Visual changes caused by papilledema can occur throughout pregnancy, but if left untreated, can progress to blindness. The most efficient way to detect papilledema will be with frequent visual field testing.7 If vision declines or papilledema is severe despite the use of medications or a lumbar puncture, then an optic nerve sheath fenestration (ONSF) will be required and the use of general anesthesia will be necessary.


You can still be a candidate for a vaginal delivery if your IIH symptoms are controlled or absent.8 During active labor, when you push, the transient increase in blood pressure will cause an increase in intracranial pressure. A review of over 50 pregnant women with IIH noted that the seconds in which contractions and pushing occurs, there was no increased risk of any brain or vision injury.8,9 As every person is different, your obstetrician will decide what type of delivery (vaginal versus cesarean) will be safest for you and your baby.

Bottom line

Many women with IIH have uncomplicated pregnancies and deliver healthy babies. Being proactive with your health, informed about treatment risk and benefits, and communicating with your medical team will help in your journey of having a baby.

  1. Sureda B, Alberca R. Pregnancy and benign intracranial hypertension. An Med Interna. January 8 1991;8:8–10.
  2. Oatridge A, Holdcroft, A, Saeed N, et al. Change in Brain Size during and after Pregnancy: Study in Healthy Women and Women with Preeclampsia. American Journal of Neuroradiology. January 2002;23(1):19-26.
  3. Huna-Baron R, Kupersmith M. Idiopathic intracranial hypertension in pregnancy. Journal of Neurology. February 18, 2002;249(8):1078–1081.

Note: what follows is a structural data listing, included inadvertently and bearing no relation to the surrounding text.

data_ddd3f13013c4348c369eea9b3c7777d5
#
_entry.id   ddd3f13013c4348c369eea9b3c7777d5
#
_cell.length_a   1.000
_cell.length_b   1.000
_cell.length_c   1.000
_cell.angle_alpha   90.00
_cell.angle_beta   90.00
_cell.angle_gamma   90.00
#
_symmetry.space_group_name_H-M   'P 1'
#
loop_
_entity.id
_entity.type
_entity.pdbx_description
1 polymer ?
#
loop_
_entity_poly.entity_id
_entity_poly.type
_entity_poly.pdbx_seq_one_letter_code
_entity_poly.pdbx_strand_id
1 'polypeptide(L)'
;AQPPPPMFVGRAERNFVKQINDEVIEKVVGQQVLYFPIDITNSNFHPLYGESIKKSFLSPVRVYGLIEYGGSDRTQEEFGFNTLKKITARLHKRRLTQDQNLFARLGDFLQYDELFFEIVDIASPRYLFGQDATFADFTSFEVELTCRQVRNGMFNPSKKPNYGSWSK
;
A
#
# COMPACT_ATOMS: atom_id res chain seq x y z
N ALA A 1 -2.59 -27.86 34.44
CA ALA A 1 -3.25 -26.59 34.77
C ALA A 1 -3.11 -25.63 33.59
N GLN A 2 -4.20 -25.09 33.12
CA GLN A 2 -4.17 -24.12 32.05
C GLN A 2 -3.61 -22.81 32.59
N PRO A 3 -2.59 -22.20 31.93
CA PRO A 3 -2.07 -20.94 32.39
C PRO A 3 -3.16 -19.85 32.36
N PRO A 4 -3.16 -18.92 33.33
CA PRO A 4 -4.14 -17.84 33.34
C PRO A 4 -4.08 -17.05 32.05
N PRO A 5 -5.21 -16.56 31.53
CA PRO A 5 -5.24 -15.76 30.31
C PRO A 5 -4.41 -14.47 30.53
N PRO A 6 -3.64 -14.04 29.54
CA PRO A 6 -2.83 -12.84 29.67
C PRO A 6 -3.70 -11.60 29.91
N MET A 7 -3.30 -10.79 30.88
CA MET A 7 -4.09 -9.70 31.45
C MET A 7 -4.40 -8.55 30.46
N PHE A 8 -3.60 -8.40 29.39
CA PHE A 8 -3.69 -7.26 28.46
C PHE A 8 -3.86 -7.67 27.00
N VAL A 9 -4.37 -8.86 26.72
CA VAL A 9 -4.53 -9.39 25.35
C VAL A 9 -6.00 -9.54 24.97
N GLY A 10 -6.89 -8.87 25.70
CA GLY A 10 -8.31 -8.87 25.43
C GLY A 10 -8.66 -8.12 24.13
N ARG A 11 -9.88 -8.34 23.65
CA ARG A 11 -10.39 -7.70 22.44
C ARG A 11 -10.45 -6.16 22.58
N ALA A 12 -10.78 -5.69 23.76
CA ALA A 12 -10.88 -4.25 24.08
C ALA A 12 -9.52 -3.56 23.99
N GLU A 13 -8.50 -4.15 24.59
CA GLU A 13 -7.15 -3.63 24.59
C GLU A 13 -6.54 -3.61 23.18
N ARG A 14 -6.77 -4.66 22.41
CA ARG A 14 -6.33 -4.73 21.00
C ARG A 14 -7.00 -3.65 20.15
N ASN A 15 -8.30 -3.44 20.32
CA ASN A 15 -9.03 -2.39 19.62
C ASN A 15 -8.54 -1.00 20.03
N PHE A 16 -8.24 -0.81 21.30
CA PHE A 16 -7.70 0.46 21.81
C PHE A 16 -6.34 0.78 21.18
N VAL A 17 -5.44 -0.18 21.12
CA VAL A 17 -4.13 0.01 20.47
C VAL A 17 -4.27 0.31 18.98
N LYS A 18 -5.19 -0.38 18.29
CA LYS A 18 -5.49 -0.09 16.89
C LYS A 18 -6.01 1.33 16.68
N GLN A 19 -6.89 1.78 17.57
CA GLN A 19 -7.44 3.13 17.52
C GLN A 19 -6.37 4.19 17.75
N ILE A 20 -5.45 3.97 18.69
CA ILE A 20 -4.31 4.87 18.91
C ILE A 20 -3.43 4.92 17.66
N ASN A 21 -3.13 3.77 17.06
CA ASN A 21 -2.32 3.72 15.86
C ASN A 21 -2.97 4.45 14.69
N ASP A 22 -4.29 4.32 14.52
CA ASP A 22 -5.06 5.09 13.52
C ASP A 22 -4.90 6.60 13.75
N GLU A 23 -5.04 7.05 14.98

4. Ball A, Clarke C. Idiopathic intracranial hypertension. The Lancet Neurology. May 2006;5(5):433-442.
  5. Tremblay E, Therasse E, Thomassin-Naggara I, et al. Quality Initiatives: Guidelines for Use of Medical Imaging during Pregnancy and Lactation. Radiographics. May 5, 2012;32(3):897-911.
  6. Drugs.com. New FDA Pregnancy Categories. FDA Pregnancy Risk Information: An Update. Accessed August 2nd, 2022. https://www.drugs.com/pregnancy-categories.html
  7. Kesler, A, Kupferminc M. Idiopathic Intracranial Hypertension and Pregnancy. Clinical Obstetrics and Gynecology. June 2013;56(2):389–396.
  8. Thaller M, Wakerley B, Abbott S, et al. Managing idiopathic intracranial hypertension in pregnancy: practical advice. Pract Neurol. April 21, 2022;22:295-300.
  9. Batra N, Prashant P, Wall M. Weight Management in Idiopathic Intracranial Hypertension. EyeRounds.org. Accessed June 2, 2022. https://webeye.ophth.uiowa.edu/eyeforum/tutorials/Weight-management-IIH.htm#:~:text=Establishing%20the%20role%20of%20weight,with%20this%20intervention%20%5B12%5D
  10. Rasmussen K, Yaktine A. Institute of Medicine (US) and National Research Council Committee to Reexamining the Guidelines. Weight gain during pregnancy: reexamining the guidelines. Washington, DC: National Academies Press; 2009.